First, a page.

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Understanding how to motivate change requires more than getting your team to do what you want them to do.
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Psychology Eats Improvement for Breakfast

By Shobhan Thakore | Thursday, April 11, 2019

Business management expert Peter Drucker famously said, “Culture eats strategy for breakfast.” He meant that all attempts at change are likely to fail without an enabling organizational culture in place. It stands to reason that without addressing people’s psychology toward change, all attempts to influence culture will likewise fail.

So, how can we help improvers appreciate this and equip them with the right skills so psychology doesn’t eat improvement for breakfast? 

The Most Frequently Asked Question

I am the current lead for the Scottish Quality and Safety Fellowship (SQSF). SQSF is an improvement science training program for clinicians with participants from a range of countries, including Scotland, Northern Ireland, the Republic of Ireland, Denmark, Norway, Canada, and Wales. Having been an SQSF Fellow a few years ago, I can attest that the fellowship is a fantastic opportunity to learn the skills of quality improvement and the key elements necessary to deliver safe patient care.

The fellows learn how to use improvement tools, such as pareto charts, process maps, and control charts. However, the most common question I am asked is not “How do I draw a run chart?” Instead, it’s “How do I get my team to do what I want them to do?”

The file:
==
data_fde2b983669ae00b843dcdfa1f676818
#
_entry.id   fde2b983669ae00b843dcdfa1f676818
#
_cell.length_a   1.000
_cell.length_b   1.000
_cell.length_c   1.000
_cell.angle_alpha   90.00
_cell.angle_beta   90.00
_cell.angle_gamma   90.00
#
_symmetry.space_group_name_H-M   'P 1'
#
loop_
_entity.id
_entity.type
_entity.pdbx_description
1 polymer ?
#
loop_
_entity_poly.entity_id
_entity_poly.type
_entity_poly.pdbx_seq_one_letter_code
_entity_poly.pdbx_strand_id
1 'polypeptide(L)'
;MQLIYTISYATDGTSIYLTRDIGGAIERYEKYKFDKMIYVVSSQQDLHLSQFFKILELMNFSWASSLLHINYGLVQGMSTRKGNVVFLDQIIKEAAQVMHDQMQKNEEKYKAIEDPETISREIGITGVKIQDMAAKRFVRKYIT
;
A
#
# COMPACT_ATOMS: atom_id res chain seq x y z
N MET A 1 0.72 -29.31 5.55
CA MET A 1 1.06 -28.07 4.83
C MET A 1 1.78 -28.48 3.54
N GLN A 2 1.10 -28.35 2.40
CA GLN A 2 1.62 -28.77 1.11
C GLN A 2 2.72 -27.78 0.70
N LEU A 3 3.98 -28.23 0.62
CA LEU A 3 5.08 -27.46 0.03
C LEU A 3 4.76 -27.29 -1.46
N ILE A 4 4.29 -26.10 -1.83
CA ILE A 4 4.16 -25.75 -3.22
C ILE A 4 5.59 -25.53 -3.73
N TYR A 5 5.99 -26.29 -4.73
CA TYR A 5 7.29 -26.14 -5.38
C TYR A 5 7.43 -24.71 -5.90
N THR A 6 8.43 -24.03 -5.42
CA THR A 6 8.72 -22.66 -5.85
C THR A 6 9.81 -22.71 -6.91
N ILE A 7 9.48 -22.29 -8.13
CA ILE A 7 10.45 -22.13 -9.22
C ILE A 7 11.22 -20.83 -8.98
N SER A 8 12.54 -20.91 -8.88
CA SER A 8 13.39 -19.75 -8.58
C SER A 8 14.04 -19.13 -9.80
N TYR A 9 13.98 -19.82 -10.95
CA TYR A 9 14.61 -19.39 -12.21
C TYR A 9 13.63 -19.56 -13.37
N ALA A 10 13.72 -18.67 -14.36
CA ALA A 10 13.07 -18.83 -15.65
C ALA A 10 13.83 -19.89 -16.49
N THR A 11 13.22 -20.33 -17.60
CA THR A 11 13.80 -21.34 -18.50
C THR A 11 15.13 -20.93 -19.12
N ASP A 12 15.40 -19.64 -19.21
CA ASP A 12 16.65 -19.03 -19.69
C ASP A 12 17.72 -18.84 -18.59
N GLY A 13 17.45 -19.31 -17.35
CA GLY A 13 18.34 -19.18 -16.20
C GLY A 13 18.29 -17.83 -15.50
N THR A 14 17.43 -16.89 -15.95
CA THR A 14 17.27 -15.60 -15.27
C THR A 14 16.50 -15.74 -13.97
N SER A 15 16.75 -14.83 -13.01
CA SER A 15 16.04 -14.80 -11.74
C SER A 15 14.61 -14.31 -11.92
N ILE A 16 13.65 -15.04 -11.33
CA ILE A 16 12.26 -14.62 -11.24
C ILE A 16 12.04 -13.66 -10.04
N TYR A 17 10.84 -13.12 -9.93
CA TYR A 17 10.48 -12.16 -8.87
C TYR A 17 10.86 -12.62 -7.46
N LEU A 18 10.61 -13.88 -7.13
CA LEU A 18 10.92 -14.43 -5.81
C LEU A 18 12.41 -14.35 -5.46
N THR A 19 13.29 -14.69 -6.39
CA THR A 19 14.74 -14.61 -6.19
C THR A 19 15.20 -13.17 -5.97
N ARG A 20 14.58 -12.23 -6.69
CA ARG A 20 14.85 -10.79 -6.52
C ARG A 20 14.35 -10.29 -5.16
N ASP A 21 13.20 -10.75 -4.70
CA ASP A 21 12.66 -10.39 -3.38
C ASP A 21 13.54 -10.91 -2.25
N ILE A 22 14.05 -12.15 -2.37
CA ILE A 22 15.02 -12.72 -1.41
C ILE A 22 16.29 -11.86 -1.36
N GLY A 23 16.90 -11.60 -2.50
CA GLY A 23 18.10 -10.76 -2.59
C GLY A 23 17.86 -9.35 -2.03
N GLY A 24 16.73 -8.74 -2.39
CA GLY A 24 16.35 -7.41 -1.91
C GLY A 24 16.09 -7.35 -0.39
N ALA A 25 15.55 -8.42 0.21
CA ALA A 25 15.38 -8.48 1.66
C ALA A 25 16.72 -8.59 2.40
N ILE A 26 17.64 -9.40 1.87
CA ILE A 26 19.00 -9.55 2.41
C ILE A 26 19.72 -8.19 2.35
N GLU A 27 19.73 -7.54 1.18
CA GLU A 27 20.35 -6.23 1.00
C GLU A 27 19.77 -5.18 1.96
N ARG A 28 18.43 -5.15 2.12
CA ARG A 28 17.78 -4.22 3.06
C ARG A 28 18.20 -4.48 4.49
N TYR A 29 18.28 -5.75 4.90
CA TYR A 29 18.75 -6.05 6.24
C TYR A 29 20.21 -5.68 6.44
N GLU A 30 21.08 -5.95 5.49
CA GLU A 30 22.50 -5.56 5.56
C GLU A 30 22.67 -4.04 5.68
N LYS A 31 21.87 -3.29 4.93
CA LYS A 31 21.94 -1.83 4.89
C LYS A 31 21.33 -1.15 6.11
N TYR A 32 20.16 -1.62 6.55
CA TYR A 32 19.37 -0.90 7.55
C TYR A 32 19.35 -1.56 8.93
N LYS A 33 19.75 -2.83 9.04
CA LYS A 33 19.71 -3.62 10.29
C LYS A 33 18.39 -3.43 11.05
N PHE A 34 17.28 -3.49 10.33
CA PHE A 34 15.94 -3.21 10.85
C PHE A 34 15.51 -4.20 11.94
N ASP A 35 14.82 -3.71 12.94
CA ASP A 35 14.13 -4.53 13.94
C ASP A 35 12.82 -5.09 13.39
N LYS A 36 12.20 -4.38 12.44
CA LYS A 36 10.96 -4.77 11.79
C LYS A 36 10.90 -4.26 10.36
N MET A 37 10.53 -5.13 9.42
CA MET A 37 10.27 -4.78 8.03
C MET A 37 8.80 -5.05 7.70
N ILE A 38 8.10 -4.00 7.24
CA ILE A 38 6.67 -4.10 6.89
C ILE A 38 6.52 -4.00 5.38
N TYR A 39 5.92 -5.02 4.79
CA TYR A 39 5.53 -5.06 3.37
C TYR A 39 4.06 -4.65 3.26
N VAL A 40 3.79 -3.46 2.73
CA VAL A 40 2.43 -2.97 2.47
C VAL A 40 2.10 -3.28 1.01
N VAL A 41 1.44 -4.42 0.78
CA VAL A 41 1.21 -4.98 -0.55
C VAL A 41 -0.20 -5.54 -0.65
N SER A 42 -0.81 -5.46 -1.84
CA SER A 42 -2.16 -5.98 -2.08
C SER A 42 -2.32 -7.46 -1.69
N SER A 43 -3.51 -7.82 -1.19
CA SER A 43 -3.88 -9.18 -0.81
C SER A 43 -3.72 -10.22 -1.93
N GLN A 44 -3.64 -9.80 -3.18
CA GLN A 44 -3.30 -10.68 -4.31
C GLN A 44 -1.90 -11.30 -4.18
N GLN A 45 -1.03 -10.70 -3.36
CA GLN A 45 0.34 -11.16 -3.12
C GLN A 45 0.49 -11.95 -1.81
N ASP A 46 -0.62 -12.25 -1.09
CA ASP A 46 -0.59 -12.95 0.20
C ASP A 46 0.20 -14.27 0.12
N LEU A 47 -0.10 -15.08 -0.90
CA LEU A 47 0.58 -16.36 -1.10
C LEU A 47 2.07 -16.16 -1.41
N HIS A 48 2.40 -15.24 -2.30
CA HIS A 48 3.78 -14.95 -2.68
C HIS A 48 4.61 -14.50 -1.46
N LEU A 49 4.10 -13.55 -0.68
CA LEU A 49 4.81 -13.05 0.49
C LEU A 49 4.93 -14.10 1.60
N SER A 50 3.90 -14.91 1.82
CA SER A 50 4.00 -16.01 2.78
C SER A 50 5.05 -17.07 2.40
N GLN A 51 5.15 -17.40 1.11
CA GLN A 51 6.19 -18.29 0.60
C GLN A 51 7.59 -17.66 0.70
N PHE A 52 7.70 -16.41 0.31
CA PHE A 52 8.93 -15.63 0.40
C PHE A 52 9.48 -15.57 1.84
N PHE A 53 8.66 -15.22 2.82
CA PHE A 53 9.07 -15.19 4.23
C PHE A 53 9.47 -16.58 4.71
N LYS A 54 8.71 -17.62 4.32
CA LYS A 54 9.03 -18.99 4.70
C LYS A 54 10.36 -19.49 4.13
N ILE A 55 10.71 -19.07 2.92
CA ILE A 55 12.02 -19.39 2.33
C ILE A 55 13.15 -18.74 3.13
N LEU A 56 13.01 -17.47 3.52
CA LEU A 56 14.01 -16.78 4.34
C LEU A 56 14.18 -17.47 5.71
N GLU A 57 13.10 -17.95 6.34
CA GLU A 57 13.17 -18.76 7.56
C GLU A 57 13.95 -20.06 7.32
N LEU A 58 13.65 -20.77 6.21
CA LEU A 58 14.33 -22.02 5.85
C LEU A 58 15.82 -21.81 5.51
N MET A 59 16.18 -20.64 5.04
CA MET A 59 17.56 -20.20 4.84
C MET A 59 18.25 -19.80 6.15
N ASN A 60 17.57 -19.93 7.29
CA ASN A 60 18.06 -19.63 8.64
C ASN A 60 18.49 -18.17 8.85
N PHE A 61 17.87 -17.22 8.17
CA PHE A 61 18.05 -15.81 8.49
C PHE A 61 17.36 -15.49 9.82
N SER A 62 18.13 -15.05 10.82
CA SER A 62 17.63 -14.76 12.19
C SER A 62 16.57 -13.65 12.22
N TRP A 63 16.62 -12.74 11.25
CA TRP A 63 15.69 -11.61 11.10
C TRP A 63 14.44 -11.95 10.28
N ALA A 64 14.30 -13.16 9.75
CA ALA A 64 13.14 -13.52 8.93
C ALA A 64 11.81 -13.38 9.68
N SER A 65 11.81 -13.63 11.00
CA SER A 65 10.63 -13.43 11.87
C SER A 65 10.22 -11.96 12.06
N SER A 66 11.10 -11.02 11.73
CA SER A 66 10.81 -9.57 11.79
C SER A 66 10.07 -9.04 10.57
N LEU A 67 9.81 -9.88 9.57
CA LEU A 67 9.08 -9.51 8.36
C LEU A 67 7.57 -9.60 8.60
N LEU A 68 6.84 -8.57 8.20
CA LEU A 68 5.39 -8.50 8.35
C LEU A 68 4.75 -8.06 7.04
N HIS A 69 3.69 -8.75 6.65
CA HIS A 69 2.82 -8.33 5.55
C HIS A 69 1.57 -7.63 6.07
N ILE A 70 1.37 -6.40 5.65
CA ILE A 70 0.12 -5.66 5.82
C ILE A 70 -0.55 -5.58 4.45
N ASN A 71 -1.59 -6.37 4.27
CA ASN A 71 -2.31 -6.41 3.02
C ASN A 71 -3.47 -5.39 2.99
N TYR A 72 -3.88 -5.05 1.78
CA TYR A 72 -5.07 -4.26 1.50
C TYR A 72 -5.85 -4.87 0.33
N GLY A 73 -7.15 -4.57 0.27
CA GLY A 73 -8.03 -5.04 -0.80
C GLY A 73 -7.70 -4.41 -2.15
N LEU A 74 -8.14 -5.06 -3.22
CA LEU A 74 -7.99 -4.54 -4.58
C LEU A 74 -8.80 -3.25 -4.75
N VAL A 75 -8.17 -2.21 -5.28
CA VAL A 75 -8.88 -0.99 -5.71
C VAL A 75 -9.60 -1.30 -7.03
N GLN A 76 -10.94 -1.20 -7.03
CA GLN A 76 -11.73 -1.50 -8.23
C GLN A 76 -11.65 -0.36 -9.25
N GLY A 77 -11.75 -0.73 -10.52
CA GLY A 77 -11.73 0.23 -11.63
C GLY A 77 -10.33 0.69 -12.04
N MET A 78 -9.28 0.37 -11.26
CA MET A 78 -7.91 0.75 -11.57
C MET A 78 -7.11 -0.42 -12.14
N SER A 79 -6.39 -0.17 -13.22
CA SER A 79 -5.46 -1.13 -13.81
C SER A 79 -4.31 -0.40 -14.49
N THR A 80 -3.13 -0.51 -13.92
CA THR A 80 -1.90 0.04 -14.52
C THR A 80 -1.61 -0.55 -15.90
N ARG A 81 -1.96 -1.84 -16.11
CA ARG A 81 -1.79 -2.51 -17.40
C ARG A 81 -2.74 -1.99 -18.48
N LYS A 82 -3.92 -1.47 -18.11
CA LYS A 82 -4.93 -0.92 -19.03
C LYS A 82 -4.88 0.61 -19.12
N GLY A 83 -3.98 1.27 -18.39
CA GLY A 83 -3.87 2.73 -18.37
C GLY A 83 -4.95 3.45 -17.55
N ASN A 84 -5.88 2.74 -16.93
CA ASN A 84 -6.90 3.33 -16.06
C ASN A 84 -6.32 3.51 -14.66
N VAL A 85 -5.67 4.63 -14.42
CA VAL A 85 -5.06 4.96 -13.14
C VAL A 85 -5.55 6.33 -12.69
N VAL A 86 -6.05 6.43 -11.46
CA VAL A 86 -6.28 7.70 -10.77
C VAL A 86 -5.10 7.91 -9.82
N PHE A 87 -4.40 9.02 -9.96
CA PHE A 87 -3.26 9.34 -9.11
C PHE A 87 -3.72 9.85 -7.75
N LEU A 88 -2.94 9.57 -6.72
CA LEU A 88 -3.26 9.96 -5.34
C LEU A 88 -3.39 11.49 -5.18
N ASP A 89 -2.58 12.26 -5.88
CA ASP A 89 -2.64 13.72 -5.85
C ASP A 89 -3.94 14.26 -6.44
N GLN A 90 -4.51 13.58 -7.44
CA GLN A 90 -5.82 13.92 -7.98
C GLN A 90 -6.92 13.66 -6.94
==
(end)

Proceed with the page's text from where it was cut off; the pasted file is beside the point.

It’s a question borne out of frustration, and it is the question that strikes at the heart of what I consider the most important lens of W. Edward Deming’s System of Profound Knowledge: psychology or the human side of change.

Without understanding the psychology of change, efforts to build knowledge, understand variation, or appreciate the system will have limited success, if any. Unless we, as improvers, fully engage with the people most affected by change, the solutions will not be owned by them and are unlikely to produce sustained improvement.

Understanding the psychology of change leads to meaningful engagement and influences team culture. This builds capacity and capability for change in an organization so that improvement methodology becomes embedded in the system. In this way, we come closer to meeting that much quoted piece of wisdom from Paul Batalden: “Everyone in health care really has two jobs when they come to work every day: to do their job and to improve it.”

The SQSF program recognizes this and has developed educational opportunities to strengthen the ability of participants to engage with teams and demonstrate effective leadership. After learning about IHI’s Psychology of Change Framework, I challenged myself to see if we were delivering skills that advance the human side of change.

IHI’s Psychology of Change Framework brings together the practices necessary to activate people’s “agency.” Agency is defined as the ability of an individual or group to choose to act with purpose. It has two key components:

1) Power, or the ability to act with purpose;

2) Courage, or the emotional resources to choose to act in the face of difficulty or uncertainty.



As both a former fellow and current lead of the SQSF, I was struck by the alignment of IHI’s framework and our fellowship curriculum design. Some of the obvious connections include:

IHI Psychology of Change Framework

SQSF Curriculum

Unleash Intrinsic Motivation: Tapping into sources of intrinsic motivation galvanizes people’s individual and collective commitment to act.